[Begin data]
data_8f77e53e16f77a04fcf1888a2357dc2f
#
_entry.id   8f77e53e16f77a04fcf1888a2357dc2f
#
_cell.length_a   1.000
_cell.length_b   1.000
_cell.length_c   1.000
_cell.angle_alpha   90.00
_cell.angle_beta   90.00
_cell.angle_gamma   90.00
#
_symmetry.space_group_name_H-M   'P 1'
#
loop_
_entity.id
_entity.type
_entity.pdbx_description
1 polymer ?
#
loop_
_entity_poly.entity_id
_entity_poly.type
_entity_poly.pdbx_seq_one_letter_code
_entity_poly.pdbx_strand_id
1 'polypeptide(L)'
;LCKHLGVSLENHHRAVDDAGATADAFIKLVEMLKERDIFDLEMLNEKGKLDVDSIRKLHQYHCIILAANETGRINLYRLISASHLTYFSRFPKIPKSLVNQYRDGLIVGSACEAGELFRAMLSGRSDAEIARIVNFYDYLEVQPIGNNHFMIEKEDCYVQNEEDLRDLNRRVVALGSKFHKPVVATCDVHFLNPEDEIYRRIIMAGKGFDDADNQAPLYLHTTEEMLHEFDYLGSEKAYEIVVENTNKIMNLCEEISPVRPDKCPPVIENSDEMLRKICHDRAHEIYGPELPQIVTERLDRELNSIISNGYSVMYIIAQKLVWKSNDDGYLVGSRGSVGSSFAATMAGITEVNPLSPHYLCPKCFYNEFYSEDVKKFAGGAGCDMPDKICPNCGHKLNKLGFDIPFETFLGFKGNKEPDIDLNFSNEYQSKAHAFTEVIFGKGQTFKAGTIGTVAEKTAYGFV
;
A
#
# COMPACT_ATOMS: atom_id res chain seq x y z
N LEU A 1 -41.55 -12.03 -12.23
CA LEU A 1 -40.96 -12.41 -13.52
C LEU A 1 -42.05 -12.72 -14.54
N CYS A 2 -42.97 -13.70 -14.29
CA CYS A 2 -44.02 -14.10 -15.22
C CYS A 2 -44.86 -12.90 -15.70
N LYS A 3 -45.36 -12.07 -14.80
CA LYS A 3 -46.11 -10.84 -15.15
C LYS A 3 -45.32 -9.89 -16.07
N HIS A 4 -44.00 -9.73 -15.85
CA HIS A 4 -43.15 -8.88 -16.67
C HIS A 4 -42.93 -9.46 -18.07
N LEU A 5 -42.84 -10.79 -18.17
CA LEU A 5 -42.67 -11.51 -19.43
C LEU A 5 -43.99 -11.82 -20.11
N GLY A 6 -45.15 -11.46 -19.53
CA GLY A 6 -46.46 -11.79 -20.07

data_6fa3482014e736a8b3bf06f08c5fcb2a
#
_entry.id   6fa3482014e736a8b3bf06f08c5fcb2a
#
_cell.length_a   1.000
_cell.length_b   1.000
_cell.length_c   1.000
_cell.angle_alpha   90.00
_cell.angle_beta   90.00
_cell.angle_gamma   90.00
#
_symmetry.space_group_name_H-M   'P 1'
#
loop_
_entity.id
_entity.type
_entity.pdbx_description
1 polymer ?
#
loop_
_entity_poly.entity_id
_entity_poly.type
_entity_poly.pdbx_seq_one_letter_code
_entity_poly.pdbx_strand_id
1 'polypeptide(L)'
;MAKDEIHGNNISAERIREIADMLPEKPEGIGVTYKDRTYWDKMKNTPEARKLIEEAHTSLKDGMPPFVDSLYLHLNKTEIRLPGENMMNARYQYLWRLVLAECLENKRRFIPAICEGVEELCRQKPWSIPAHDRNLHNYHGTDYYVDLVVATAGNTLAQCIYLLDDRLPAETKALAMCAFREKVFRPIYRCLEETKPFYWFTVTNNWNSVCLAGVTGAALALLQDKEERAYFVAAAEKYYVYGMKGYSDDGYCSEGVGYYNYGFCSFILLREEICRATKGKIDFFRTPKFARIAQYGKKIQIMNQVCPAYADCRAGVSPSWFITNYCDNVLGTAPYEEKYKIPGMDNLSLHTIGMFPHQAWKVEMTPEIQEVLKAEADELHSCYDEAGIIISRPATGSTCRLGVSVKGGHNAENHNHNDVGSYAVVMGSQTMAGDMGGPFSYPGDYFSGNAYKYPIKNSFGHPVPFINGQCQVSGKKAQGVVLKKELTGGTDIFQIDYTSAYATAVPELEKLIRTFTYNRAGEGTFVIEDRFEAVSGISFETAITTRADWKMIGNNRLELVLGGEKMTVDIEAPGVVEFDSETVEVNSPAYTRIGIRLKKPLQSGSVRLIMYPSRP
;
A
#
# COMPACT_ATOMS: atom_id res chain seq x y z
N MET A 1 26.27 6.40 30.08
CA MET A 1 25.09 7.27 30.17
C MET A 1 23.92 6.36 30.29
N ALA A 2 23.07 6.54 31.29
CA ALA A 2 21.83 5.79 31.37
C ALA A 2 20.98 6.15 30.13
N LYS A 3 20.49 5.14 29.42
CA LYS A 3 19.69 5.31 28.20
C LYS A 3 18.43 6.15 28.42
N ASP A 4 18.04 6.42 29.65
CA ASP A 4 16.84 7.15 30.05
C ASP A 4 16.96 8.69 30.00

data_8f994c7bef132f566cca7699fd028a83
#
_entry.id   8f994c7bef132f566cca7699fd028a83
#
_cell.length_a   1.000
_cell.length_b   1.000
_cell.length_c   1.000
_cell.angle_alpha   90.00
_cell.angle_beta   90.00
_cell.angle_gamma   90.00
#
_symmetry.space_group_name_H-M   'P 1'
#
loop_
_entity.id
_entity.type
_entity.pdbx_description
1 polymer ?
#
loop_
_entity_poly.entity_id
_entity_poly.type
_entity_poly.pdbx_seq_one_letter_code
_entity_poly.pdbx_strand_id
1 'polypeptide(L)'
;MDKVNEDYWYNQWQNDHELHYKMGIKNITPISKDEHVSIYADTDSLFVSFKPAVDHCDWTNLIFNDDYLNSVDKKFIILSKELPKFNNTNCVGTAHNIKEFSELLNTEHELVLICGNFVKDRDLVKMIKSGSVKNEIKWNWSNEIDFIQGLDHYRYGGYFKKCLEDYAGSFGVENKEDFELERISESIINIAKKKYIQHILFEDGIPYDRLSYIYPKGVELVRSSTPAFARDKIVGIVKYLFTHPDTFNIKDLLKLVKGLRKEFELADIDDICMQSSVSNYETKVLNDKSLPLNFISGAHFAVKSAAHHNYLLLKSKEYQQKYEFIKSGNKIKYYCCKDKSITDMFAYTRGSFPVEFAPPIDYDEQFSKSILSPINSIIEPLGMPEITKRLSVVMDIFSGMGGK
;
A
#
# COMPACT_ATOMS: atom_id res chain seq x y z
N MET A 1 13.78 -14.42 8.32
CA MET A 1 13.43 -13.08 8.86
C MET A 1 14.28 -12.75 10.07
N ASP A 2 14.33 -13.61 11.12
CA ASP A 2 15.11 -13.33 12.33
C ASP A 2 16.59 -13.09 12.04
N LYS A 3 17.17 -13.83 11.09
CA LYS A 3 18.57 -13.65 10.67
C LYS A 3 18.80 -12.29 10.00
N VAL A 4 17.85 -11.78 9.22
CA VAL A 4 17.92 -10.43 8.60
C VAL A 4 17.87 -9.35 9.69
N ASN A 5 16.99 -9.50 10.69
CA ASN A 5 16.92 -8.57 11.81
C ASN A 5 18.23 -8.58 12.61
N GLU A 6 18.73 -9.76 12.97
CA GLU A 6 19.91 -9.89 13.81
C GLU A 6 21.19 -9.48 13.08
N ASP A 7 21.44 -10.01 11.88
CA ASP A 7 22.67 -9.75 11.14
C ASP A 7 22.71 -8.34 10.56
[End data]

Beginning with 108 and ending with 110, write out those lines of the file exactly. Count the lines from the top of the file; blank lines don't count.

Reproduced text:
#
loop_
_entity_poly.entity_id